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On the Origins of Herd Immunity

When did we start talking about herd immunity?

“Though coined almost a century ago[8], the term “herd immunity” was not widely used until recent decades, its use stimulated by the increasing use of vaccines, discussions of disease eradication, and analyses of the costs and benefits of vaccination programs.”

Fine et al on “Herd Immunity”: A Rough Guide

Paul Fine’s “almost a century ago reference” was by William Whiteman Carlton Topley and Sir Graham Selby Wilson, The Spread of Bacterial Infection. The Problem of Herd-Immunity, published in 1923.

It has long been thought that Topley and Wilson first used the term herd immunity back in 1923.

An article in Lancet, Some Fundamental Factors Concerned in the Spread of Infectious Disease, published in 1924 does give Topley and Wilson credit for coming up with the term.

On the Origins of Herd Immunity

That wasn’t when the term herd immunity was first used though.

There are earlier references.

There is a reference to herd immunity in the Oregon Agricultural College Experiment Station Director’s Report 1918-1920.

An article about natural herd immunity was published in 1921.
They are talking about brucellosis, which is now a vaccine-preventable disease in cattle.

The report, published in 1921, was talking about natural herd immunity.

In an even earlier report of the New York State Veterinary College at Cornell University for the year 1916 to 1917, R.R. Birch used the term when talking about vaccinating pigs against cholera.

This report about herd immunity and vaccines was published in 1918.

His report, Garbage Feeding, and the Care of Garbage Fed Swine, was published in 1918.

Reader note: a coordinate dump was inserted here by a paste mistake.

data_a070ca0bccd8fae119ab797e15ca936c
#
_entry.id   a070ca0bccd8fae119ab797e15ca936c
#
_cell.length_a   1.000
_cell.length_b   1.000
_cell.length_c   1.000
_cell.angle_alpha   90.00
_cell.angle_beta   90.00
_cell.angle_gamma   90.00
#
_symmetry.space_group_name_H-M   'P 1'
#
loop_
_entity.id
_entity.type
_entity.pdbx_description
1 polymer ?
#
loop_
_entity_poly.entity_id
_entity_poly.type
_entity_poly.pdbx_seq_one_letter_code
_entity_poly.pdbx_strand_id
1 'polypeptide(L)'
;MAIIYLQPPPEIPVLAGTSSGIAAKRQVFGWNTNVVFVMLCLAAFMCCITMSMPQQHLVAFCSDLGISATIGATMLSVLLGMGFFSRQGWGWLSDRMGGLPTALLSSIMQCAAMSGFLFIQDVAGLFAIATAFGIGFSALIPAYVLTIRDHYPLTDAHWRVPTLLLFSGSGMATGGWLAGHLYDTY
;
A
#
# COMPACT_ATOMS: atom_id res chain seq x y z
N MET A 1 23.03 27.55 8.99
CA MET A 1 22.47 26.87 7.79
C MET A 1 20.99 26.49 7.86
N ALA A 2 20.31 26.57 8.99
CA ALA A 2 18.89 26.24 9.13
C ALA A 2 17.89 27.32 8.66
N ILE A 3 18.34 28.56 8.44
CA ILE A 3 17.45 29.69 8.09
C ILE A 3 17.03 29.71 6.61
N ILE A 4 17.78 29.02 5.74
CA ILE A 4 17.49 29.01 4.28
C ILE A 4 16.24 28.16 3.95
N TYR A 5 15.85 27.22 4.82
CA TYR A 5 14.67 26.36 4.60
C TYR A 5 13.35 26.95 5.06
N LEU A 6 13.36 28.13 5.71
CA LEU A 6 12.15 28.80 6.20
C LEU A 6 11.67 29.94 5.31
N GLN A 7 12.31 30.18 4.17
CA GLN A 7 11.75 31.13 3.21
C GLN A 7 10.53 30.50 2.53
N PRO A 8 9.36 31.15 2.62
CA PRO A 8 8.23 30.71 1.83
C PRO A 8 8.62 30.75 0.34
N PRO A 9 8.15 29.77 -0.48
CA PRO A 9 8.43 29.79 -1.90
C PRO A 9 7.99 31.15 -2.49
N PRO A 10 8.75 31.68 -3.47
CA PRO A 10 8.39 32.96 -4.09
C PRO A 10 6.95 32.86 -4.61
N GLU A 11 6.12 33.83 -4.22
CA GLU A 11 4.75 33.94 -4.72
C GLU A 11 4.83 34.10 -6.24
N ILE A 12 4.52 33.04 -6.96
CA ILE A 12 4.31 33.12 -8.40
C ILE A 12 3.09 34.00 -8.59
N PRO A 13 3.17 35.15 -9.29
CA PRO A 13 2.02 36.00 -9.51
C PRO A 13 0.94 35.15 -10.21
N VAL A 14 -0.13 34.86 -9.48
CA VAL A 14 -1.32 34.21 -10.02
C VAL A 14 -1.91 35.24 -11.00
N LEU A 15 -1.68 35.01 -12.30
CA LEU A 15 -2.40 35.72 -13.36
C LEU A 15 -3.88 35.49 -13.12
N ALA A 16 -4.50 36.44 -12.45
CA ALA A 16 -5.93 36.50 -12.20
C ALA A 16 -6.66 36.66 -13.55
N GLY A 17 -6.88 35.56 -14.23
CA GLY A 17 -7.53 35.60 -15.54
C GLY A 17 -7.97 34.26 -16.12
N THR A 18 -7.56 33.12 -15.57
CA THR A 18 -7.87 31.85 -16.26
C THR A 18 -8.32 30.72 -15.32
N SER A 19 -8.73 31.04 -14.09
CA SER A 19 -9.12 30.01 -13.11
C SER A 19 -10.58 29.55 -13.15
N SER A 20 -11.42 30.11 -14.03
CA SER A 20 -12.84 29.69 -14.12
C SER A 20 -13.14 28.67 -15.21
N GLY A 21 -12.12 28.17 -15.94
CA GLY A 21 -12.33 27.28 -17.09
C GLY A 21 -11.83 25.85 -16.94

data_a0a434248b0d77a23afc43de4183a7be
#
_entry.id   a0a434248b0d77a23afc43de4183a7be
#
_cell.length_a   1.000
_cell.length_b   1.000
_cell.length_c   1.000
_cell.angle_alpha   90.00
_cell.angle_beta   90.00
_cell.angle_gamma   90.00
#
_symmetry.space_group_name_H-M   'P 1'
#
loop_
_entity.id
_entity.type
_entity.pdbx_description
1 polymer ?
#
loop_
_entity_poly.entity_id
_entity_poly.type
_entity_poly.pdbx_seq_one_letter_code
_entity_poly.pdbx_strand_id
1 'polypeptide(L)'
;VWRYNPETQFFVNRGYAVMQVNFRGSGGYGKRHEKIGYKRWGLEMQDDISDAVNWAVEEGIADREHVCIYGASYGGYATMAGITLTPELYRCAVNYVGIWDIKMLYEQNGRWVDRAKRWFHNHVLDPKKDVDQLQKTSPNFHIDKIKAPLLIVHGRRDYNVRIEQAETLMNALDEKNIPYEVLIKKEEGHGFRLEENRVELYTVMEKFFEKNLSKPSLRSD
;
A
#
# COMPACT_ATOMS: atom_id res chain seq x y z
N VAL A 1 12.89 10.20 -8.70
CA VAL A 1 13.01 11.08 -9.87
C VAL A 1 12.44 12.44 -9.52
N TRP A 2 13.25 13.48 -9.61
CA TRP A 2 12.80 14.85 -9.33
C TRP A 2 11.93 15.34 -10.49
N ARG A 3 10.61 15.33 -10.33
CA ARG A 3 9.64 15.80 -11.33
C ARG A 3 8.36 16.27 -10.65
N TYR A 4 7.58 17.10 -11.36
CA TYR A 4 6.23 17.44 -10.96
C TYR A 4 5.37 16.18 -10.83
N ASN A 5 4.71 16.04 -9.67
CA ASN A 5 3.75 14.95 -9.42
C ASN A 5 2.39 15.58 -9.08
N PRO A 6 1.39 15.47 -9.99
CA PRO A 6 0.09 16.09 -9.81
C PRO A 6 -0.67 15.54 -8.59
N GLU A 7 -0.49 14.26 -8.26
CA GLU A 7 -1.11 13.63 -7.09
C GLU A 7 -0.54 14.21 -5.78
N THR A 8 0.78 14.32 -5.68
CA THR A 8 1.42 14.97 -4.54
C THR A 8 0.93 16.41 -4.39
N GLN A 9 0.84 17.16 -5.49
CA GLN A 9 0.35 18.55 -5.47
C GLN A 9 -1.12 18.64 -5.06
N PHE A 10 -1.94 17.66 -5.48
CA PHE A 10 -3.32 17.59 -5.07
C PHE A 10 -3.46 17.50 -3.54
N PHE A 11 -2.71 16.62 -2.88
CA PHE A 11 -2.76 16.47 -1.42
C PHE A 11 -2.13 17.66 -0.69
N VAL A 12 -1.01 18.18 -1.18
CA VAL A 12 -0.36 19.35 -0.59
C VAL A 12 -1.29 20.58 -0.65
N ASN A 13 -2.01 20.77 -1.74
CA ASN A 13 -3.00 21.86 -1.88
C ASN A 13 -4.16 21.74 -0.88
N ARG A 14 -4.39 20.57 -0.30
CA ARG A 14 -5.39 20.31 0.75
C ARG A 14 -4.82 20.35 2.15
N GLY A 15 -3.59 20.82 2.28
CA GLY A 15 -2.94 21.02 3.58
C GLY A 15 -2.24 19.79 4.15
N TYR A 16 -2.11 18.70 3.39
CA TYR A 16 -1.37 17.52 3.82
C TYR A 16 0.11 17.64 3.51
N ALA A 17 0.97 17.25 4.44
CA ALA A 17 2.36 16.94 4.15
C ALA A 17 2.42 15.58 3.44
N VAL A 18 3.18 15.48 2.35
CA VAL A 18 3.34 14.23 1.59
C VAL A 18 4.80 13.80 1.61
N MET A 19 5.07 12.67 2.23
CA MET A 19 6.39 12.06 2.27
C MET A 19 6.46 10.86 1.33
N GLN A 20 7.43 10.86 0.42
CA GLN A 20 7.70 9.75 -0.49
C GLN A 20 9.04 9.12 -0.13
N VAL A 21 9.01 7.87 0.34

“If properly carried out, a large proportion of each infected herd should be saved and become exceptionally valuable on account of the immunity which would be established.”

Melvin et al on The Control of Hog Cholera, With a Discussion of the Results of Field Experiments

A 1917 book, Contagious Abortion of Cattle, also talked about natural herd immunity.

“Thus a herd immunity seems to have developed as the result both of keeping the aborting cows and raising the calves. Therefore it seems safest for a herd owner to raise his own calves and avoid bringing in new infection.”

Adolph Eichhorn and George M. Potter on the Contagious Abortion of Cattle

Are there any earlier uses of the term herd immunity?

Just a year earlier, Adolph Eichhorn and George M. Potter used the term during a presentation at a meeting of the American Veterinary Medical Association in Detroit, Michigan.

“A definite herd immunity seems to have been established. This has an important bearing upon control measures, and is the principle underlying one of our recommendations which will be referred to later. Moreover, the work of the English commission has shown that a serviceable degree of immunity can be induced by the injection of living organisms several weeks before breeding.”

Eichhorn and Potter on The Present Status of the Abortion Question

Still, it is said that Wilson originally got the idea for herd immunity from Major Greenwood, the foremost medical statistician in the UK.

Is this the English Commission that Eichhorn and Potter were talking about?

“Wilson later recalled that he had first heard the phrase “herd immunity” in the course of a conversation with Major Greenwood…”

Paul Fine on Herd Immunity: History, Theory, Practice

When would they have had that conversation?

They were both Fellows of the Royal Society and after World War I, were working quite near each other in London. Major Greenwood was at the Lister Institute and Wilson at Charing Cross Hospital medical school.

It is also possible that Greenwood, Wilson, and Topley could have talked during WWI. Greenwood and Wilson served in the Royal Army Medical Corps and Topley in the British Sanitary Commission. Before the war, both Greenwood and Topley had started working in London around 1910, and may have talked about herd immunity then.

Whoever first coined the term, it is clear that many of the first reports about herd immunity were about vaccine induced herd immunity. And that those that discussed natural herd immunity stressed that it could only work in a closed system.

Unfortunately, we don’t live in a closed system, which is why natural immunity doesn’t really work. As new babies are born without immunity and their maternal immunity wears off and people visit from outside the community who may reintroduce disease, you will get outbreaks. At least you will unless everyone is vaccinated and protected and until you eradicate the disease.

More on Herd Immunity

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